Board of Control approves decision to apply for environmental grant

Adria Barbour

The city Board of Control Committee approved a decision to submit an application for a grant that would help preserve the water supply near Breakneck Creek with a 5-3 vote at its meeting yesterday.

The due date for the application to be sent in is Friday, City Manager Dave Ruller said.

“We didn’t want to miss the window of opportunity for the grant application,” Ruller said. “Small details can be worked out later. Or, if they can’t, we can pull out later and say we can’t participate.”

The grant, which would award up to $250,000, of which the city of Kent would have to come up with $180,000, is called the Ohio Environmental Protection Agency 319 grant, Service Director Gene Roberts said. It has funds set aside for environmental protection along Breakneck Creek.

The grant would pool money for an easement, which is a set of restrictions put on what a person can do with his or her land. The city of Kent would pay the landowner with the grant to accept an easement on his or her land. This can include not developing on it, because more development increases the likelihood the storm water will be contaminated.

He explained normal storm water is pristine if it comes from undisturbed land, rather than land that has been developed, such as a parking lot with a sewer.

This was always a concern particularly because this is the water people use and drink, Roberts said. This water comes out of a well field adjacent to Breakneck Creek, Roberts said.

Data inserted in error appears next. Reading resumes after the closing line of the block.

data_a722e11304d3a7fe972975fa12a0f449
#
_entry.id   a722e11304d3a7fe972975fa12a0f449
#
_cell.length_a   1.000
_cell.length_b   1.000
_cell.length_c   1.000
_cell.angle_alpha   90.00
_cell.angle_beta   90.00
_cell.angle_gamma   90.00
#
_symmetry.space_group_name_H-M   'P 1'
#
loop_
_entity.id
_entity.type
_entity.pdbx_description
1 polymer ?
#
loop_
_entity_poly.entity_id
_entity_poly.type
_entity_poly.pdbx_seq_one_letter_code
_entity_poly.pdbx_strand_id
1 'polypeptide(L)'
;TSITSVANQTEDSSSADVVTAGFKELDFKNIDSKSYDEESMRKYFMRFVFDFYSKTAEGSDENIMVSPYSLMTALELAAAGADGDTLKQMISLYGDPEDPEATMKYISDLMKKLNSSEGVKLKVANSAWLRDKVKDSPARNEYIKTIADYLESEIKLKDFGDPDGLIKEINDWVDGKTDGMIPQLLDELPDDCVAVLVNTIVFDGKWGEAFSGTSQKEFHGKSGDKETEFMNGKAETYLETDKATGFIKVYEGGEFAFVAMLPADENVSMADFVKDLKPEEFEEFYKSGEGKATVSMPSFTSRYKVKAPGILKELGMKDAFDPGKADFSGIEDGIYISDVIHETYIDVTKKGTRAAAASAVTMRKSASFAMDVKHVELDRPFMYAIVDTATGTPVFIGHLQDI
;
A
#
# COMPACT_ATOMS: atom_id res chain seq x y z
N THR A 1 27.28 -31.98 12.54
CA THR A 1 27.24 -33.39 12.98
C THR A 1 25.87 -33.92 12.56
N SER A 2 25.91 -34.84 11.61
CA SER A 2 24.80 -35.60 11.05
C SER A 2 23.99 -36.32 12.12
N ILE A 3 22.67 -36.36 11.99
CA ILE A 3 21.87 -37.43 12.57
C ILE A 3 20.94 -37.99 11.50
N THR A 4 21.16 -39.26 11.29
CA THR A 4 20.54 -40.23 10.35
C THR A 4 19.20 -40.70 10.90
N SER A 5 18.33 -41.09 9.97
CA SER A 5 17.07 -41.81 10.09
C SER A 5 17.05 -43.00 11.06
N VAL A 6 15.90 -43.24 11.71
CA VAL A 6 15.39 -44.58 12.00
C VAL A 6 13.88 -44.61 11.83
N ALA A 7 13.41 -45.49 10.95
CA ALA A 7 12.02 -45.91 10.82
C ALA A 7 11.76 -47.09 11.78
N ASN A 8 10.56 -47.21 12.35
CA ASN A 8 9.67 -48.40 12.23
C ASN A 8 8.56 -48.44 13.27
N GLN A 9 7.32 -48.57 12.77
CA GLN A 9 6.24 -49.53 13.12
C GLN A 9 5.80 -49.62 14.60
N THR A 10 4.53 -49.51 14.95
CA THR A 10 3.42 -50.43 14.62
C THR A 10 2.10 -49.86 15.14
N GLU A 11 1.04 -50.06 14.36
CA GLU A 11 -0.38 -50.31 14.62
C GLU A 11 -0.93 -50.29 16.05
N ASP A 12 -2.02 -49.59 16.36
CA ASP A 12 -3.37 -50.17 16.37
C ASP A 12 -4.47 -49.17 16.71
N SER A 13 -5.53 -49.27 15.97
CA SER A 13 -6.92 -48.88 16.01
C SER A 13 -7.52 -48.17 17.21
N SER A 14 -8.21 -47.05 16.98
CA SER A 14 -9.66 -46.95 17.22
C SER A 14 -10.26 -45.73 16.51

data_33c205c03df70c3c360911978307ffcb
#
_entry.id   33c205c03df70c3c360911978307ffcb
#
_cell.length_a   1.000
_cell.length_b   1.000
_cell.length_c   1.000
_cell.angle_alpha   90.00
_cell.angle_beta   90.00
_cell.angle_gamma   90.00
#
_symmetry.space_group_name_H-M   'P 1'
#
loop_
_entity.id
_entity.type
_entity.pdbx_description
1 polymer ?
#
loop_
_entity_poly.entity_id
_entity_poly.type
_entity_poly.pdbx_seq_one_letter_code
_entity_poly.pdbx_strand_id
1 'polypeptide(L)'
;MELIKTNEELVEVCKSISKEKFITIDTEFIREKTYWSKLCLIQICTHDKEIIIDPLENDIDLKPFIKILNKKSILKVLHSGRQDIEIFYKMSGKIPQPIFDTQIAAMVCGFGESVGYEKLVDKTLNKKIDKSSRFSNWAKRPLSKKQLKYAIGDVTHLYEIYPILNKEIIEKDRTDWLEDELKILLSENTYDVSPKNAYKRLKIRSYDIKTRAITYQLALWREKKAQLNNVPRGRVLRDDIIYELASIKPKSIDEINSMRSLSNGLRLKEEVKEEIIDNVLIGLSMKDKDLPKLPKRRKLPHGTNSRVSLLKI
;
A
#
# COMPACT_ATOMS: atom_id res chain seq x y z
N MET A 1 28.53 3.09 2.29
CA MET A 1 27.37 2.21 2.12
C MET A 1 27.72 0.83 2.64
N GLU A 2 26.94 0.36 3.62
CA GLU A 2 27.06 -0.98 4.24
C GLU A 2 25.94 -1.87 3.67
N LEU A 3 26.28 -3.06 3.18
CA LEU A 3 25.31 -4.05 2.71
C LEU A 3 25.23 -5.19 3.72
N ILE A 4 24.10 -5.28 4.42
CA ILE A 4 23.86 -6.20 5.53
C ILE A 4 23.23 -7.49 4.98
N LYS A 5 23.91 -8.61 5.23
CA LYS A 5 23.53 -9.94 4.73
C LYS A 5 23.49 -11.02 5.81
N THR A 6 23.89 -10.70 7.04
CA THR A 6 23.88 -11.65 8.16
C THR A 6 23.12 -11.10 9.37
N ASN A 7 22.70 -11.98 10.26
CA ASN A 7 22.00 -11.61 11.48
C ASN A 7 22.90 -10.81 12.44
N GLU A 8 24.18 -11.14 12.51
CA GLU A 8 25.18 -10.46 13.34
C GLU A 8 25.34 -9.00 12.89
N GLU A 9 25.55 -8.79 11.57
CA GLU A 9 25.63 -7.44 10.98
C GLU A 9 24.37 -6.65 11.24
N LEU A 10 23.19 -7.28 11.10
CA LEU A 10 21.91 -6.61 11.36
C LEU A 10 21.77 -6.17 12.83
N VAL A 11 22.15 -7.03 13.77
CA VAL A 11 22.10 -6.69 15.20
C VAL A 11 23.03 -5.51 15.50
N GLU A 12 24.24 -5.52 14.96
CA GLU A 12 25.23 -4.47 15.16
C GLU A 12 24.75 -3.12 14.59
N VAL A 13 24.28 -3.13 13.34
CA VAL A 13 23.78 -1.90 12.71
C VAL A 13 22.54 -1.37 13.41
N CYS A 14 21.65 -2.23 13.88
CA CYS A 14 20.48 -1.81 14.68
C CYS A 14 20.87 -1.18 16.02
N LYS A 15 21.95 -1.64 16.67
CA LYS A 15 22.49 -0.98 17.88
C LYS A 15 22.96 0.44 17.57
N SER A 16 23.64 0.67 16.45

Roberts said the grant is a good idea because it is more cost-effective to keep clean water coming to the residents. If it’s not as clean as it could be before it is treated, it costs more in the long run to purify it.

City Councilman Edward Bargerstock expressed reservations before the vote was decided.

Bargerstock said his concern is that the organization isn’t under Kent’s control, yet it is using the city’s money. He didn’t want the conservation to benefit anyone else. He said the council has gotten new information at every meeting, and he felt it was being rushed.

“If our goal is wellhead protection, we should focus on that,” Bargerstock said. “(This project) doesn’t preserve our interests, but the interests of someone else, and we’ve yet to find out who.”

Councilman John Kuhar agreed with Bargerstock.

“We are talking about a lot of city money to protect something that might not need protection,” Kuhar said.

Councilman Rick Hawksley said the council needed to look to the future if the water did happen to get contaminated.

“Look at the city in 50 years if we don’t preserve our water,” he said. “You have to look at it long term.”

There was a discrepancy before with how the easement would be funded, Roberts said. It is funded through two programs, a storm water management plan, which would contribute $90,000, and a wellhead protection, which also would yield $90,000.

The council has to decide which way to fund the easement, Roberts said. One way would be to take 50 percent from both the wellhead protection program and the storm water management plan, or to fund 100 percent out of the storm water management plan.

The council also looked at the option to bring in other entities to help with the cost of funding the easement, Roberts said. The other entities could apply and receive grants of their own, or they could split the cost between them, which would take some of the financial burden off the city.

The issue will be discussed within the next 60 days to decide the best plan to follow. Then the plan will be reported back to city council. Whether the city of Kent and the Western Reserve Land Conservancy will get the grant won’t be announced until later this year, Ruller said.

Contact public affairs reporter Adria Barbour at [email protected]